Essential information

Opening times: 
10.00–17.00 daily
Admission: 
Included in venue ticket
Location: 
Cutty Sark, Lower Ground: The Dock, Figureheads viewing platform

Heroic, saucy and sometimes downright baffling – Cutty Sark's collection of Merchant Navy ships' figureheads is the largest collection in the world and not to be missed.

Among them are characters from history, legend and literature, such as Florence Nightingale, Elizabeth Fry, William Wilberforce, Benjamin Disraeli, Hiawatha and Sir Lancelot. 

In many cases, these figureheads are all that remain of the ships they once adorned. The vessels have been lost, wrecked or broken up so we can only guess who these figureheads might represent - will you have your own theories?

What are figureheads?

Figureheads are the carved wooden sculptures that decorate the prows of sailing ships. In the perilous life of an ocean-going ship, figureheads embodied the spirit of the vessel, offering the crew protection from harsh seas and safeguarding their homeward journeys.

As such, they were often lovingly cared for by the crew. The superstitions of seamen meant that the figurehead held great significance to those on board and they would go to great lengths to protect it.

Figureheads were often female but not exclusively so. A female may have been popular because the ship itself is always referred to as a ‘she’. As women were often not allowed on board, the figurehead itself might also represent the sole female on the ship.

But a range of subjects were chosen for the figureheads of merchant vessels. Very often, they were portraits of a member of the ship-owner’s family, or even the owner himself. Alternatively the owner may have chosen a figure from history or an influential individual from contemporary society.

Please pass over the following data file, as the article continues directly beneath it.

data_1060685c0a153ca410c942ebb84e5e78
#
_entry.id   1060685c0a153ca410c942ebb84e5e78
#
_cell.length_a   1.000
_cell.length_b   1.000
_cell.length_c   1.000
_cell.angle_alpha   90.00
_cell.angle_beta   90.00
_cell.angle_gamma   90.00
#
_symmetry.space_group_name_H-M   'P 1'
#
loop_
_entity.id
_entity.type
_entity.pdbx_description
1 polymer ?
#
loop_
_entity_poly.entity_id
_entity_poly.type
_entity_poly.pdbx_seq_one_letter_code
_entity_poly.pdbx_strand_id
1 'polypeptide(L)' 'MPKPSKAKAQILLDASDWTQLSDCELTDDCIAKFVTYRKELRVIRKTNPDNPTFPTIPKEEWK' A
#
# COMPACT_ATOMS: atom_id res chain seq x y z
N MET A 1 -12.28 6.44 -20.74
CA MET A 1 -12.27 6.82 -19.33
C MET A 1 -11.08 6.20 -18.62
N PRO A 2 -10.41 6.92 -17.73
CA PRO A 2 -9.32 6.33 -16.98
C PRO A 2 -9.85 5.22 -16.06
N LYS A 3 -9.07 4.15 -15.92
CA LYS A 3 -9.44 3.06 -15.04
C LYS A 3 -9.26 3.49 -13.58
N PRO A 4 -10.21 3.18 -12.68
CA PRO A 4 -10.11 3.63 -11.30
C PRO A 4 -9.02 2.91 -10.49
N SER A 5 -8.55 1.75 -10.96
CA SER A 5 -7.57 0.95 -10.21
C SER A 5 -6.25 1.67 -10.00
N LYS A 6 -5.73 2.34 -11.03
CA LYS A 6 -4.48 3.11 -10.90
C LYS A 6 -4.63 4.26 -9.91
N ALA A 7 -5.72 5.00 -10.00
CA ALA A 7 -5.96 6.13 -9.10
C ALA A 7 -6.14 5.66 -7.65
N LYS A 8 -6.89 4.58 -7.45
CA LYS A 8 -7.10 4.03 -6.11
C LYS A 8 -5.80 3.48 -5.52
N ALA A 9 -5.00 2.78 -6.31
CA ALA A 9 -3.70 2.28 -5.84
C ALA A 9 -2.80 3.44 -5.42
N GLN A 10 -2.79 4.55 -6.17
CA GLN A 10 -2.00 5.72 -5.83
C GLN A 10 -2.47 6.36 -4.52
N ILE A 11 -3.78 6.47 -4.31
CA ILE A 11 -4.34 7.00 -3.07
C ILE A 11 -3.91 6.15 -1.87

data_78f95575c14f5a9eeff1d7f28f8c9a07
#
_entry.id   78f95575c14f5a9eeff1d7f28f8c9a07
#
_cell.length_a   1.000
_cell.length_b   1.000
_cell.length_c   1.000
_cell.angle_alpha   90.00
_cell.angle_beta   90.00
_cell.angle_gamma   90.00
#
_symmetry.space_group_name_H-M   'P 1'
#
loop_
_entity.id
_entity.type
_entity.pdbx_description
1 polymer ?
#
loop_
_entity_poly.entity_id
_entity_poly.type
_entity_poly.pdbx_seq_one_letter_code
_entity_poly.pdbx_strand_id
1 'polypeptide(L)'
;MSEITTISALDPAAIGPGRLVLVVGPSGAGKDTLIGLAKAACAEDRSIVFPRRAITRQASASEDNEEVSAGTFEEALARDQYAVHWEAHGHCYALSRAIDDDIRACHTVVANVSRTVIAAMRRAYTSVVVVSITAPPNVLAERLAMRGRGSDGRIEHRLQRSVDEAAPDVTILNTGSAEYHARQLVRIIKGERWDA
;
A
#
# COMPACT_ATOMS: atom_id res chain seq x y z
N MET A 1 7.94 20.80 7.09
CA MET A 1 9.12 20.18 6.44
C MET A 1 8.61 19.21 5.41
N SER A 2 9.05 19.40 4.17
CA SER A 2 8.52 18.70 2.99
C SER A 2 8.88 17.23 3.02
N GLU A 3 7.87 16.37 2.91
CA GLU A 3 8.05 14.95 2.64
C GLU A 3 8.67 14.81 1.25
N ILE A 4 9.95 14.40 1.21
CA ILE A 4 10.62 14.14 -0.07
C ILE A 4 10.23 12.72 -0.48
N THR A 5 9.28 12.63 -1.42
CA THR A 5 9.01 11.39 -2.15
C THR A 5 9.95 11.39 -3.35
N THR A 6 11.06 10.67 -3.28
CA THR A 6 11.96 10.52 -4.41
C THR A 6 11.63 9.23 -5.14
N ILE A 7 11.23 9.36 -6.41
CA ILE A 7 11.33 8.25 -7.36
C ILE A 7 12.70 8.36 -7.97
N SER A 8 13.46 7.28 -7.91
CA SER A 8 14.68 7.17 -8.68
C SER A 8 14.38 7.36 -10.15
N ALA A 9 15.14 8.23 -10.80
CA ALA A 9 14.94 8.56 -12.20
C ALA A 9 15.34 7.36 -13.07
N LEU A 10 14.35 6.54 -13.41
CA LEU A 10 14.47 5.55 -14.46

The Silver Collection

The Cutty Sark’s collection of figureheads were all acquired by an avid collector of maritime artefacts called Sydney Cumbers. He was born in 1875 and from a very early age was obsessed with the merchant marine. Sydney lost his left eye when he was young, and when he later took to wearing an eye patch over it, he acquired the nickname ‘Captain Long John Silver’.

In 1953 Sydney donated his collection to Cutty Sark. ‘The Silver Collection’ is dedicated to the merchant seamen of Great Britain and the flotilla of small ships that went to rescue the British Expeditionary Force at Dunkirk in 1940.

As well as our collection, visit Cutty Sark to see her own figurehead, Nannie from Robert Burns’s poem Tam O’Shanter, mounted on the prow of the ship.

Read more about Robert Burns' connection to Cutty Sark.